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Understanding the architecture
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The IInterceptor interface was introduced to let the application process callbacks without forcing the persistent classes to implement NHibernate-specific APIs. Implementations of the IInterceptor interface are passed to the persistent instances as parameters. We discuss an example in chapter 8.
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Types A fundamental and powerful element of the architecture is NHibernate s notion of a Type. An NHibernate Type object maps a .NET type to a database column type (the type may span multiple columns). All persistent properties of persistent classes, including associations, have a corresponding NHibernate type. This design makes NHibernate extremely flexible and extensible because each RDBMS has a different set of mapping to .NET types. NHibernate includes a rich range of built-in types, covering all .NET primitives and many CLR classes, including types for System.DateTime, System.Enum, byte[], and Serializable classes. Even better, NHibernate supports user-defined custom types. The interfaces IUserType, ICompositeUserType and IParameterizedType are provided to let you create your own types. You can also use IUserCollectionType to create your own collection types. You can use this feature to handle commonly used application classes such as Address, Name, and MonetaryAmount conveniently and elegantly. Custom types are considered a central feature of NHibernate, and you re encouraged to put them to new and creative uses! We explain NHibernate types and user-defined types in section 6.1. We now go on to list some of the lower-level interfaces. You may not need to use or understand all of them, but knowing they exist may give you extra flexibility when it comes to designing your applications. Extension interfaces Much of the functionality that NHibernate provides is configurable, allowing you to choose between certain built-in strategies. When the built-in strategies are insufficient, NHibernate will usually let you plug in your own custom implementation by implementing an interface. Extension points include the following:
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Primary-key generation (IIdentifierGenerator interface) SQL dialect support (Dialect abstract class) Caching strategies (ICache and ICacheProvider interfaces) ADO.NET connection management (IConnectionProvider interface) Transaction management (ITransactionFactory and ITransaction interfaces) ORM strategies (IClassPersister interface hierarchy) Property-access strategies (IPropertyAccessor interface) Proxy creation (IProxyFactory interface)
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NHibernate ships with at least one implementation of each of the listed interfaces, so you don t usually need to start from scratch if you wish to extend the built-in functionality. The source code is available for you to use as an example for your own implementation.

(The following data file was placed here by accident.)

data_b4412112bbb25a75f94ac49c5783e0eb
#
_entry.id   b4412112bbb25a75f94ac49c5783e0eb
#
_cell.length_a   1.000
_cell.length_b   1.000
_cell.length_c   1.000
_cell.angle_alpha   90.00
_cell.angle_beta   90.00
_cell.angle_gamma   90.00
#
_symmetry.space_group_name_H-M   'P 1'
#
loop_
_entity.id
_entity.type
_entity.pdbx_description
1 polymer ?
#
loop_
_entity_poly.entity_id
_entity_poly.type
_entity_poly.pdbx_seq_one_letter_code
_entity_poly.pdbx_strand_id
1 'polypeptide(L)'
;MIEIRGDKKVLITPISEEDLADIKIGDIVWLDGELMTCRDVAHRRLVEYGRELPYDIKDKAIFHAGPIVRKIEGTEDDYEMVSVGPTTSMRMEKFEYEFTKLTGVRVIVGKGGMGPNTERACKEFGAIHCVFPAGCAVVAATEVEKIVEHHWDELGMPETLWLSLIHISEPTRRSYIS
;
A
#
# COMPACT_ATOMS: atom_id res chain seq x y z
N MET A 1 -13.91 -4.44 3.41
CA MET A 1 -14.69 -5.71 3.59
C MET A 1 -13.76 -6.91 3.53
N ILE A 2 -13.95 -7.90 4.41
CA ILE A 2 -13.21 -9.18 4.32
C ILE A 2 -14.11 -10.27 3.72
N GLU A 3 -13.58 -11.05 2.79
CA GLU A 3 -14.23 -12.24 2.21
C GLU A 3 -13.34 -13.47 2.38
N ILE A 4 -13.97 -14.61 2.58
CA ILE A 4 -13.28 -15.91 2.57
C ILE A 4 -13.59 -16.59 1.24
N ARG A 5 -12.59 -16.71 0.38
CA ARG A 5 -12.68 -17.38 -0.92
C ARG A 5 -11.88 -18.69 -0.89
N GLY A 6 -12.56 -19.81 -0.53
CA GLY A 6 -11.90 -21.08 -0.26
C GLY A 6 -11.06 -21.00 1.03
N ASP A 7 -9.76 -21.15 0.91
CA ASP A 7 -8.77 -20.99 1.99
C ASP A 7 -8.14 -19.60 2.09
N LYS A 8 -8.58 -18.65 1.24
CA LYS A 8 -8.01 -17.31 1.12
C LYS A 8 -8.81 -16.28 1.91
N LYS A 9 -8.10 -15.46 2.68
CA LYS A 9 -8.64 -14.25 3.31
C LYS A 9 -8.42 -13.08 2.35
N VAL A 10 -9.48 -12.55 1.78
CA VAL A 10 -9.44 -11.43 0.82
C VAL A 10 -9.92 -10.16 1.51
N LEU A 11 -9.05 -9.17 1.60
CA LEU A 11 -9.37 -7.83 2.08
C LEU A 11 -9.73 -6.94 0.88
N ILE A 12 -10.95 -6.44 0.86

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Hello NHibernate!
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You should now have an awareness of the various APIs and interfaces that NHibernate provides. Luckily, you won t need them all. For simple applications, you may need only the Configuration and ISession interfaces, as shown in the Hello World example. But before you can begin to use NHibernate in your applications, you must have some understanding of how NHibernate is configured. That is what we discuss next.
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Basic configuration
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NHibernate can be configured to run in almost any .NET application and development environment. Generally, NHibernate is used in two- and three-tiered client/ server applications, with NHibernate deployed only on the server. The client applica-
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tion is usually a web browser, but Windows client applications aren t uncommon. Although we concentrate on multitiered web applications in this book, we cover Windows applications when needed. The first thing you must do is start NHibernate. In practice, doing so is easy: you create an ISessionFactory instance from a Configuration instance.
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Creating a SessionFactory
To create an ISessionFactory instance, you first create a single instance of Configuration during application initialization and use it to set the database access and mapping information. Once configured, the Configuration instance is used to create the SessionFactory. After the SessionFactory is created, you can discard the Configuration class. In the previous examples, we used a MySessionFactory static property to create ISession instances. Here is its implementation:
private static ISessionFactory sessionFactory = null; public static ISessionFactory MySessionFactory { get Done only once { (at first access) if(sessionFactory == null) { Configuration cfg = new Configuration(); When using cfg.Configure(); NHibernate.Mapping.Attributes cfg.AddInputStream( HbmSerializer.Default.Serialize(typeof(Employee)) ); // OR: cfg.AddXmlFile("Employee.hbm.xml"); When using XML sessionFactory = cfg.BuildSessionFactory(); mapping file } return sessionFactory; } }
The location of the mapping file, Employee.hbm.xml, is relative to the application s current directory. In this example, you also use an XML file to set all other configuration options (which may have been set earlier by application code or in the application configuration file).
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